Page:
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S. Korean economy showing some signs of slowdown despite steady growth

All Headlines 15:51 June 03, 2018

SEJONG, June 3 (Yonhap) -- The number of people who lost their job in the first four months of this year rose 6.1 percent from a year earlier, data showed Sunday, a possible indication of a slowdown in Asia's fourth-largest economy, despite steady signs of growth.

The government data showed that 327,000 people left their jobs and reported to the government that they are no longer covered by South Korea's unemployment insurance program.

In another possible sign of economic slowdown, the number of new jobs stood at slightly above the 100,000 mark for the third straight month in April, the worst tally since the 2008 global financial crisis, according to government data.

In February, the number of new posts came to 104,000. The figures for March and April were 112,000 and 123,000, respectively. In comparison, the number of newly added jobs came to 334,000 in January.

In April, South Korea's exports retreated 1.5 percent from a year earlier, the first dip in 18 months, largely due to a base effect.

South Korea's exports rebounded to reach US$50.98 billion in May, however, up 13.5 percent from $44.92 billion a year ago.

Adding to the economic concerns, the country's leading composite indicator compiled by the Organization for Economic Cooperation and Development stood at 99.6 for March, hovering below 100 for the third straight month. A figure below the benchmark signals an economic slowdown.

The indicator is designed to provide an early sign of a turning point in the business cycle, indicating fluctuation of economic activity around its long-term potential level.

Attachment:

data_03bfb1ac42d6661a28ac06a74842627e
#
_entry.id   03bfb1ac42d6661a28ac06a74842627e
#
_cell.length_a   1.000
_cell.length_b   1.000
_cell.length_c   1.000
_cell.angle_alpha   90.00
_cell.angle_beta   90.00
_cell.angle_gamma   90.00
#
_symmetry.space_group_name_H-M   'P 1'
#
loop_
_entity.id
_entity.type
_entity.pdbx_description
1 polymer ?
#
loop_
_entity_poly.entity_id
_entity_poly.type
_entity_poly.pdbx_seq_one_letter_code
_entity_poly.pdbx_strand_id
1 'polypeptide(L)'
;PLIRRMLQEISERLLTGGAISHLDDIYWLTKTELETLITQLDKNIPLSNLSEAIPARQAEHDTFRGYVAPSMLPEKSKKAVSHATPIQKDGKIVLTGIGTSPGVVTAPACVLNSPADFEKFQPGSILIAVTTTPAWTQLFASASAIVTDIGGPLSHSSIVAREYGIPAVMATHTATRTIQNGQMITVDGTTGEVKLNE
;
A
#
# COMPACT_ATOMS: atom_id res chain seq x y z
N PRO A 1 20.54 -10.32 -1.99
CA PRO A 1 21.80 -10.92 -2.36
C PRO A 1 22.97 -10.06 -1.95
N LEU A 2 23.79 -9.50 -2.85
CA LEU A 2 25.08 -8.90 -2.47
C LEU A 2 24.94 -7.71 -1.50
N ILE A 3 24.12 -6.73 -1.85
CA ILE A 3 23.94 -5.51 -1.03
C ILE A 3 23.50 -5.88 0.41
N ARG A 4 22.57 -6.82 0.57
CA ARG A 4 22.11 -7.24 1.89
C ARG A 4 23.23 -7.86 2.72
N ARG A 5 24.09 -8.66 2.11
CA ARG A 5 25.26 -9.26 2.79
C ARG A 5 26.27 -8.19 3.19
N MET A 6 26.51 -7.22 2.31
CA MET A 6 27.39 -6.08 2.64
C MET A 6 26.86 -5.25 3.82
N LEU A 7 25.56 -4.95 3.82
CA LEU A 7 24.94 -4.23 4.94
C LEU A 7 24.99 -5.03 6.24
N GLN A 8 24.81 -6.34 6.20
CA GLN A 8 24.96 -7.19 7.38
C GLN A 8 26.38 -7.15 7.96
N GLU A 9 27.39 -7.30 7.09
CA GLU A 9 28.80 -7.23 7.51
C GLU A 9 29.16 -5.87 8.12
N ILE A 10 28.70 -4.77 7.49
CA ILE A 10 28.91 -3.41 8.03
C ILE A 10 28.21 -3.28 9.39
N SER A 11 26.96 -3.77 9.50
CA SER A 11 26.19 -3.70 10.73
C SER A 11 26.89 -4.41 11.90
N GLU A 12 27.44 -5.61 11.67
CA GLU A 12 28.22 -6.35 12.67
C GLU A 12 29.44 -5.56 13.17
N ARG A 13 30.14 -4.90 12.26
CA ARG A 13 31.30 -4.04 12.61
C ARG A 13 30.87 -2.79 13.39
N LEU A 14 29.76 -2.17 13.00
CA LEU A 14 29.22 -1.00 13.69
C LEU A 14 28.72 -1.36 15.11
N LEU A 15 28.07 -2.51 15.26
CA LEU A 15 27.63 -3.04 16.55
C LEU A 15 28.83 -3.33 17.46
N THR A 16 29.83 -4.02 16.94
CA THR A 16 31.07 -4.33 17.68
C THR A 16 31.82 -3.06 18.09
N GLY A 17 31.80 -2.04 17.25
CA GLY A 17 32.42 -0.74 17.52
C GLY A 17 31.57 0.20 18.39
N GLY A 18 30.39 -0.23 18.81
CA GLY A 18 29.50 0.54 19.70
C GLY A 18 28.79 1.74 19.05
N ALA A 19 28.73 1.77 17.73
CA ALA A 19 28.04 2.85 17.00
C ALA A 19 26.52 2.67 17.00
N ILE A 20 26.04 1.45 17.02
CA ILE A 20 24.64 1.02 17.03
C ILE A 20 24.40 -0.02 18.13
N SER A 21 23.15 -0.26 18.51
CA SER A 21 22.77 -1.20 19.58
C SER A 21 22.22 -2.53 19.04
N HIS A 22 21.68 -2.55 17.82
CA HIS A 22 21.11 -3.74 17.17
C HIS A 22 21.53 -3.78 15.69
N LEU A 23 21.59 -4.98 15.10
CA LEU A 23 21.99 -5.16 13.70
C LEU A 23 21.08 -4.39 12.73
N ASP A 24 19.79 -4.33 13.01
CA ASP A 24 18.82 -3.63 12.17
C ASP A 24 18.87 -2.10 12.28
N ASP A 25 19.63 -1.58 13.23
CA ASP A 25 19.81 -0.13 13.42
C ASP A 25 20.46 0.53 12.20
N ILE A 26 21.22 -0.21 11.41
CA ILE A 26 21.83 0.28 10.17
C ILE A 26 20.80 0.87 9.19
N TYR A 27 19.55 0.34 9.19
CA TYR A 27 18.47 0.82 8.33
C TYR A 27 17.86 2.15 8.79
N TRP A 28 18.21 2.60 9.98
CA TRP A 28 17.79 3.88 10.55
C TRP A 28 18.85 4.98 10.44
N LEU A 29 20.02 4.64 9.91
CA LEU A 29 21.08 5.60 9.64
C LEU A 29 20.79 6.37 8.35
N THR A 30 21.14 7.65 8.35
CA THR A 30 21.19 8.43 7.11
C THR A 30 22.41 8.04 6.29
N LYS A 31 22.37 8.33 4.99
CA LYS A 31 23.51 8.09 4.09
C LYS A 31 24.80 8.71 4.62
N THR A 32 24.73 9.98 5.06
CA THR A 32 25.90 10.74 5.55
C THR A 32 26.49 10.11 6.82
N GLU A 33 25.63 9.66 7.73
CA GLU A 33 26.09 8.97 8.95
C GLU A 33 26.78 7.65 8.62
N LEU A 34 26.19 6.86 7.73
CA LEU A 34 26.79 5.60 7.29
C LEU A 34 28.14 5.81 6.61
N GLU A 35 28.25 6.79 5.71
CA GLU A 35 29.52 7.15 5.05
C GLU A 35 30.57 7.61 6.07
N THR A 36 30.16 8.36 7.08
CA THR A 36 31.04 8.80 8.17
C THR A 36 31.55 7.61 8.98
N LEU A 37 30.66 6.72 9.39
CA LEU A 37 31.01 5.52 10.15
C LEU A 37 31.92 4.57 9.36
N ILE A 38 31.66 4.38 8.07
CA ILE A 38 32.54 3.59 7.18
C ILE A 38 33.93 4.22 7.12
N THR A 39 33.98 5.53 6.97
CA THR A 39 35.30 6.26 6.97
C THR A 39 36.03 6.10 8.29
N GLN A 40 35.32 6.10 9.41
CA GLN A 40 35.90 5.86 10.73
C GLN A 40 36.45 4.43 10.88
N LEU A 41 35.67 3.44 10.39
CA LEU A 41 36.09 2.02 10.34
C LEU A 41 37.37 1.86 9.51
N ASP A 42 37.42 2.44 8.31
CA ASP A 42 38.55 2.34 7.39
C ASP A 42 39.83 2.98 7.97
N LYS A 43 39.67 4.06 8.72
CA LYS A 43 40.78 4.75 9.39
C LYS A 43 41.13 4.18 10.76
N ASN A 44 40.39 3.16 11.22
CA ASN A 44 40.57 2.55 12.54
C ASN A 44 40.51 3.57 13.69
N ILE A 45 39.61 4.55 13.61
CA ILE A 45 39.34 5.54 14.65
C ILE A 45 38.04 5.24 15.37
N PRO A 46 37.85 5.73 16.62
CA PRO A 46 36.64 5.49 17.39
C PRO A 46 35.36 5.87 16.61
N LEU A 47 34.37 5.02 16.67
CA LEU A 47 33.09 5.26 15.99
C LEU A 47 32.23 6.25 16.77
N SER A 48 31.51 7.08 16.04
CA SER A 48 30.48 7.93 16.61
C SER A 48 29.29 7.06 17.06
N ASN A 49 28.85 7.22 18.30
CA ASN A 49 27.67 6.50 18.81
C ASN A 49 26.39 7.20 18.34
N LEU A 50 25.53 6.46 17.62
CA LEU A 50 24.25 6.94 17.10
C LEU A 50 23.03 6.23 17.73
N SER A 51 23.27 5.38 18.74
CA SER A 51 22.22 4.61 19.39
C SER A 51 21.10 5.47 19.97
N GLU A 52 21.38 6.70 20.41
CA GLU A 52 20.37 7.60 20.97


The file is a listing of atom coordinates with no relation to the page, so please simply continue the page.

Joo Won, a director at Hyundai Research Institute, warned that the South Korean economy is in the process of entering a recession.

Meanwhile, others stressed it is much too early to say that South Korea has entered a real slowdown phase.

The country's gross domestic product reached 395.6 trillion won (US$370 billion) in the January-March period, up 1 percent from a quarter earlier, according to the Bank of Korea.

The reading marked a slight decrease from an earlier estimate of a 1.1 percent expansion released in April, but it suggests South Korea could be on track to meet its target of 3 percent growth this year.

"It is difficult to say that the current situation represents a clear cut economic recovery path, but there are variables such as an extra budget and investments over improved inter-Korean ties that could contribute to growth go forward," said Kim Jung-sik, a professor of economics at Yonsei University.

In May, the country's parliament approved a 3.83 trillion won (US$3.54 billion) extra budget bill to create jobs for young people and help industrial regions grappling with massive layoffs.

Containers carrying export goods are stacked on the piers of South Korea's largest port city, Busan, on Jan. 1, 2018. (Yonhap)

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